Retailers of all shapes and sizes will need to grab the opportunity to offer a digital, highly personalised and better service to their customers.
Either there is something in the air around this time of the year or it’s an interesting signal to the markets.
Twelve months ago the guest speaker for the BRC’s Annual Retail Lecture, Tim Steiner, was busy negotiating a deal that would see online food retailer Ocado tie up with Morrisons. Fast-forward 12 months, and as I stepped out to this year’s lecture our guest speaker Seb James was no doubt a tad preoccupied over plans to merge Dixons, owner of Currys and PC World, with mobile phone retailer Carphone Warehouse.
The proposed merger was announced a week later and once it completes it will create another new chapter in British retailing.
Seb gave us a masterclass presentation on how to blend a handful of thought-provoking facts with powerful, penetrating analysis. For instance, we learned that in a world where information is ubiquitous, at the present rate, every two days humans create more than all of the data that existed up to the year 2003.
The mainstay of his lecture was the connectivity of technology and the plethora of data ‘exhaust’ this creates – as well as our ability to interpret it – and how both will impact the future for us all in our industry.
It was upbeat and optimistic. In turn it got me thinking.
As retail responds to the plethora of challenges, from rapidly changing consumer behaviour to an ever more complex and uncertain world, and if Seb is right, as I believe he is, we find ourselves on the verge of a new wave of transformational change – one that places customer data, with its “profound, strategic and qualitative” ability to effect change in the way we will sell, as a key differentiator.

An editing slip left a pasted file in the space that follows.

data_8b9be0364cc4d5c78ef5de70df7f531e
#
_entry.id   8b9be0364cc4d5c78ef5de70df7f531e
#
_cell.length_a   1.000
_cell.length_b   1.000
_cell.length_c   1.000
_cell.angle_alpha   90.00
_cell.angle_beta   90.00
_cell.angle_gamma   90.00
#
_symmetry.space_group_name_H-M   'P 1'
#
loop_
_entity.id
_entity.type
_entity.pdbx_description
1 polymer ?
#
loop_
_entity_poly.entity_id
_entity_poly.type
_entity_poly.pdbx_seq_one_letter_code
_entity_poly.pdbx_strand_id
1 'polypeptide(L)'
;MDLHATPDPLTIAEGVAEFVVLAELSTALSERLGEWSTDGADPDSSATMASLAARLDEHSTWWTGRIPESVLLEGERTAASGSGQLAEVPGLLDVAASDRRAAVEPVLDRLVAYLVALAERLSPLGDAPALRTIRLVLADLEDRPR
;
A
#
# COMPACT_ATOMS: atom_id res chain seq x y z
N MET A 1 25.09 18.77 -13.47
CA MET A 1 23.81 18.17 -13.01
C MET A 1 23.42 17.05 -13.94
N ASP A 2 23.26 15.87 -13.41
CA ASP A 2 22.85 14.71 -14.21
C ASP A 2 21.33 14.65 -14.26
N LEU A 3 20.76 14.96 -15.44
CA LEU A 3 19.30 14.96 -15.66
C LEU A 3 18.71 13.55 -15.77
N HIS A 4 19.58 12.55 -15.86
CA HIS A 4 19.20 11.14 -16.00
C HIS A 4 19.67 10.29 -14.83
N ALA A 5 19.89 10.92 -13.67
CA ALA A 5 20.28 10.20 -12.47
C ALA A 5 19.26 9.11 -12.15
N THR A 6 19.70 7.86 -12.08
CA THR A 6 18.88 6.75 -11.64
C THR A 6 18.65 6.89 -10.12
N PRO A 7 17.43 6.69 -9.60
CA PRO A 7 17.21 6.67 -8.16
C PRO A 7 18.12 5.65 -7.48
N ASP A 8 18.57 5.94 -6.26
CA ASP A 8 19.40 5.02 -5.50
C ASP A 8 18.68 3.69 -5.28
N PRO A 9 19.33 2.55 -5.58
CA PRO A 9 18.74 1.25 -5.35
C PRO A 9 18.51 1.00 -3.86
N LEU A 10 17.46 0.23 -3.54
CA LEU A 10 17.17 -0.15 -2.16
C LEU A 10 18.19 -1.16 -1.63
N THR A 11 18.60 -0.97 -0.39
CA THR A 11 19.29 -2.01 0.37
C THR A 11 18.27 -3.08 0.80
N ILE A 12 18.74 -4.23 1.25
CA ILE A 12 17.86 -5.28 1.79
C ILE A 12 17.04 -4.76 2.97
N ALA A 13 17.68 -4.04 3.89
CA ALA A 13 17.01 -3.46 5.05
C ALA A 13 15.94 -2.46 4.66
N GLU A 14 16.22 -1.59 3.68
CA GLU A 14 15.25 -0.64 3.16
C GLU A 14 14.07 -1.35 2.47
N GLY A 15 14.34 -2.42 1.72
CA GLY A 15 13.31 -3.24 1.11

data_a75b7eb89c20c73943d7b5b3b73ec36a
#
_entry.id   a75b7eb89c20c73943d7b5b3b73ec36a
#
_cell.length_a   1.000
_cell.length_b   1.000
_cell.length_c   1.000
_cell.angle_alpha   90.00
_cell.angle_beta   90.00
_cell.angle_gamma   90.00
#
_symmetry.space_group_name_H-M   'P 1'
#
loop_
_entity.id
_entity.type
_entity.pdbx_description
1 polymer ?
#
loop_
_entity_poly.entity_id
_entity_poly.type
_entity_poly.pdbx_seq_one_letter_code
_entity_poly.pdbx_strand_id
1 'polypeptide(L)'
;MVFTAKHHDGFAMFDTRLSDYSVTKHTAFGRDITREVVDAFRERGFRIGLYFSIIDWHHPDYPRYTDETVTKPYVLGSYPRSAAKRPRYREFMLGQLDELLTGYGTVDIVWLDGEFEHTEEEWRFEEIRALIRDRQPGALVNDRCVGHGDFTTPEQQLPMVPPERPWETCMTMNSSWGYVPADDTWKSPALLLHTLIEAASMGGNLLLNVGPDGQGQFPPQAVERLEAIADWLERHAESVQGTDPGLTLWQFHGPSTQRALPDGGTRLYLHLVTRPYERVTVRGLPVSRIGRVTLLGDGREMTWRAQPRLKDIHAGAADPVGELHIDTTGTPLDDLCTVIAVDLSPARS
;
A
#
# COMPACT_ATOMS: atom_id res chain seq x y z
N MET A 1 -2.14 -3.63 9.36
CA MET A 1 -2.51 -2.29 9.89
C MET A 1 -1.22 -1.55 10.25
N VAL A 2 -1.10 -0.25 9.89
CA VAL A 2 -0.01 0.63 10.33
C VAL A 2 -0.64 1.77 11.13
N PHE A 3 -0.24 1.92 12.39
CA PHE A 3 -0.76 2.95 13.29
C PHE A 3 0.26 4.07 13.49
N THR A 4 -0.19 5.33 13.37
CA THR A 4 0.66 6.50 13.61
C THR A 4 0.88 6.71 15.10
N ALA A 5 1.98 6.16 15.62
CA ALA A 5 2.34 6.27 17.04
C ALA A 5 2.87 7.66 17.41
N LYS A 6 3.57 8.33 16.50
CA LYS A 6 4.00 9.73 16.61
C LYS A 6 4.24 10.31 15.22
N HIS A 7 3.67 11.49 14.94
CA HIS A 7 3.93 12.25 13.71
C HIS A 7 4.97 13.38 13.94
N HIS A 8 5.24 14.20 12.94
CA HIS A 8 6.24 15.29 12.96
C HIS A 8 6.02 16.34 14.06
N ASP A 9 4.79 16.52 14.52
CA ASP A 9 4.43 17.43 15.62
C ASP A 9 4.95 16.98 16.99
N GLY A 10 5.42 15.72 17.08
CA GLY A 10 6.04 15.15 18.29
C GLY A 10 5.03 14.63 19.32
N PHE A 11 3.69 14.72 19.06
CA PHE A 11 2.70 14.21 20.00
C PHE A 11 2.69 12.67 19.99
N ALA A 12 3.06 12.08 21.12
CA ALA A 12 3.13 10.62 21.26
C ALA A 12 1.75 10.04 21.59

Retailers will increasingly find themselves having to confront ethical and public policy implications as they log, store and leverage all of this public data. In this new world, retailers will become the stronger custodians of customer understanding. And that means adapting to public scrutiny in new ways, much like other notable big data handlers such as Amazon and Facebook have had to.
Like so many other industries that have felt the force of the digital world send shockwaves through the old way of doing things, this new stage of retail’s evolution represents a tremendous responsibility – and opportunity.
Retailers of all shapes and sizes will grab it by offering a digital, highly personalised and better service to their customers. Those who abuse it will do so at their peril.
The pace with which customers embraced online retail continues to surprise many and is changing the industry forever. Retailers will want to be prepared as customers embrace the next part of this journey. Turning mountains of data into knowledge and understanding and making the shift to a personalised digital experience, together with the expectation of a seamless interaction between bricks and clicks, are once again changing the retailing landscape as we know it.
Not for the first time, I have no doubt British retailers will take the lead in this new era.
- Helen Dickinson, Director-general of the British Retail Consortium